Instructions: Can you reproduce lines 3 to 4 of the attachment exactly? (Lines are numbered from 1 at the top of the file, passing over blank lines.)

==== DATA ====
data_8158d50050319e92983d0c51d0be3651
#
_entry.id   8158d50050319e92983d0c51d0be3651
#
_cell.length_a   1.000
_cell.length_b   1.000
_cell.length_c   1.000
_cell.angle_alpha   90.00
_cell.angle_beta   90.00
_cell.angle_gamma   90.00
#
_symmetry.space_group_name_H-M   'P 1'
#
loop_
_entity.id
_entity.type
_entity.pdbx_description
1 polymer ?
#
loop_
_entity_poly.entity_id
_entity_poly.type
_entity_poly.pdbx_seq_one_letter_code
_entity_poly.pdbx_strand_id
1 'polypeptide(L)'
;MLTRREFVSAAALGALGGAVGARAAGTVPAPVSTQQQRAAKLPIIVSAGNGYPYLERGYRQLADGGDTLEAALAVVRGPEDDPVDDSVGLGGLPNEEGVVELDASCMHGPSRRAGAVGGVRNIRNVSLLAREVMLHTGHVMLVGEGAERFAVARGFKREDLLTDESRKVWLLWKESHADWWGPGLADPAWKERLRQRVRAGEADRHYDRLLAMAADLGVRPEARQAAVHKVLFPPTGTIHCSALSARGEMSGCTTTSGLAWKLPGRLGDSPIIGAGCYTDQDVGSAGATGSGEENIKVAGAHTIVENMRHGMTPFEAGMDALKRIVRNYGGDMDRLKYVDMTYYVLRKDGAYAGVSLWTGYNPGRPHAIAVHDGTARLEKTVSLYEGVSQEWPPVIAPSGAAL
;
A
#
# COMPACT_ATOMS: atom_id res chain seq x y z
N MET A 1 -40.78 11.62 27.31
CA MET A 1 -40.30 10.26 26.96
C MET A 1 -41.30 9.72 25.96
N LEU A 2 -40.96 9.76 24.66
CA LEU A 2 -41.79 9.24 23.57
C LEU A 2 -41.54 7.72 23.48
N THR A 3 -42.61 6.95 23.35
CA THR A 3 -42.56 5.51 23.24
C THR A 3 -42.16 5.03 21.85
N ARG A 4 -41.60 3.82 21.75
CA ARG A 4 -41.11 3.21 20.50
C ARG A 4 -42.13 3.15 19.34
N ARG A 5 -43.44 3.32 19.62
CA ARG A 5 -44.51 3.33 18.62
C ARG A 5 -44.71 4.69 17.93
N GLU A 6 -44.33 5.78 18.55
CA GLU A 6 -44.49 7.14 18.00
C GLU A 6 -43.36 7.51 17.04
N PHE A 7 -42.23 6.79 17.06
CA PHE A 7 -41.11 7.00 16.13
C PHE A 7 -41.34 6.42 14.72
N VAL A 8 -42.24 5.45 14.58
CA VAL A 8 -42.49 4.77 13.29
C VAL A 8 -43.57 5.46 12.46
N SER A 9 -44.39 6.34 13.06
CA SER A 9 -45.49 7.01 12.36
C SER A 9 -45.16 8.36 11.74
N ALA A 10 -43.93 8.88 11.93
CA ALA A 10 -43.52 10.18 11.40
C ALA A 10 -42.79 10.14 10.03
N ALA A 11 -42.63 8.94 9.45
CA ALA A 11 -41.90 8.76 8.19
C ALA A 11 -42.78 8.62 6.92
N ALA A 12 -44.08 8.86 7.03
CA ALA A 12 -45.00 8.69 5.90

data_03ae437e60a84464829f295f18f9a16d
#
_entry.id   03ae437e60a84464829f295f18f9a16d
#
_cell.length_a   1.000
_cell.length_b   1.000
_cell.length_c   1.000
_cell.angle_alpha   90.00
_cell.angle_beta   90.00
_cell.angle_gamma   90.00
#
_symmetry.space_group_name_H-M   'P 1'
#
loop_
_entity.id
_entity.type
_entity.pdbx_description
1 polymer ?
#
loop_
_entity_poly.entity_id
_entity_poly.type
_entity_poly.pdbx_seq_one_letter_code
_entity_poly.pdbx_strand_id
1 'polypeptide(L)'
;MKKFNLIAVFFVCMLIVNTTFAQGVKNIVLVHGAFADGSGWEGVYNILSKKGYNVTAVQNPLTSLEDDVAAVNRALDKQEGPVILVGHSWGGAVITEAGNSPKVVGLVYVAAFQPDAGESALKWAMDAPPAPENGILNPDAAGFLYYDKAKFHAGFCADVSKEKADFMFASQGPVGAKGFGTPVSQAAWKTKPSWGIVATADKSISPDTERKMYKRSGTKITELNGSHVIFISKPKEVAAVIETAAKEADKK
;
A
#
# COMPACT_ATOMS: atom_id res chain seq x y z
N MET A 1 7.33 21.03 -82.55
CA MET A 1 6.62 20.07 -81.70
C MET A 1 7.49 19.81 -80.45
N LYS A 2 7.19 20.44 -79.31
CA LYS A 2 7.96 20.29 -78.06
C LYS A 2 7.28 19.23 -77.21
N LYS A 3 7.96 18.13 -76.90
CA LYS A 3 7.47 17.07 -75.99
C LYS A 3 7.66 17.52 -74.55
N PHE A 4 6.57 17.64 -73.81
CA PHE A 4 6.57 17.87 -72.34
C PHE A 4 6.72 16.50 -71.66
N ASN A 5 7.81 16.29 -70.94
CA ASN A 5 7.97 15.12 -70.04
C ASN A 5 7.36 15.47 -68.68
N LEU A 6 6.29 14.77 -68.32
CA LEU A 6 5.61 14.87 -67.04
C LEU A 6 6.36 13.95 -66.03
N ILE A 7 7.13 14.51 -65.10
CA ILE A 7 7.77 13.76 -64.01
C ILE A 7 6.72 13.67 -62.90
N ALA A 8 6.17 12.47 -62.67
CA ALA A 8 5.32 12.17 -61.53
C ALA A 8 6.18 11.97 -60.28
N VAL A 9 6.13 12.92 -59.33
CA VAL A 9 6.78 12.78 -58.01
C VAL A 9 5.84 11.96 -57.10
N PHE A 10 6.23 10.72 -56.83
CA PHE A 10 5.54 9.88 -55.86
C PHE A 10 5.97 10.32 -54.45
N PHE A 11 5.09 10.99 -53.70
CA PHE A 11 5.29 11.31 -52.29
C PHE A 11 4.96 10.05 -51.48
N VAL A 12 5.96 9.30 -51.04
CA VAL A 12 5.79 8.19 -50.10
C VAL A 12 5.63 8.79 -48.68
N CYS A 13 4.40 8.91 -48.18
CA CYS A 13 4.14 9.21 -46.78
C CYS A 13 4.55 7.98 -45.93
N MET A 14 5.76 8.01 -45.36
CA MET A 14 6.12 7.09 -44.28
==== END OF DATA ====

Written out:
_entry.id   8158d50050319e92983d0c51d0be3651
#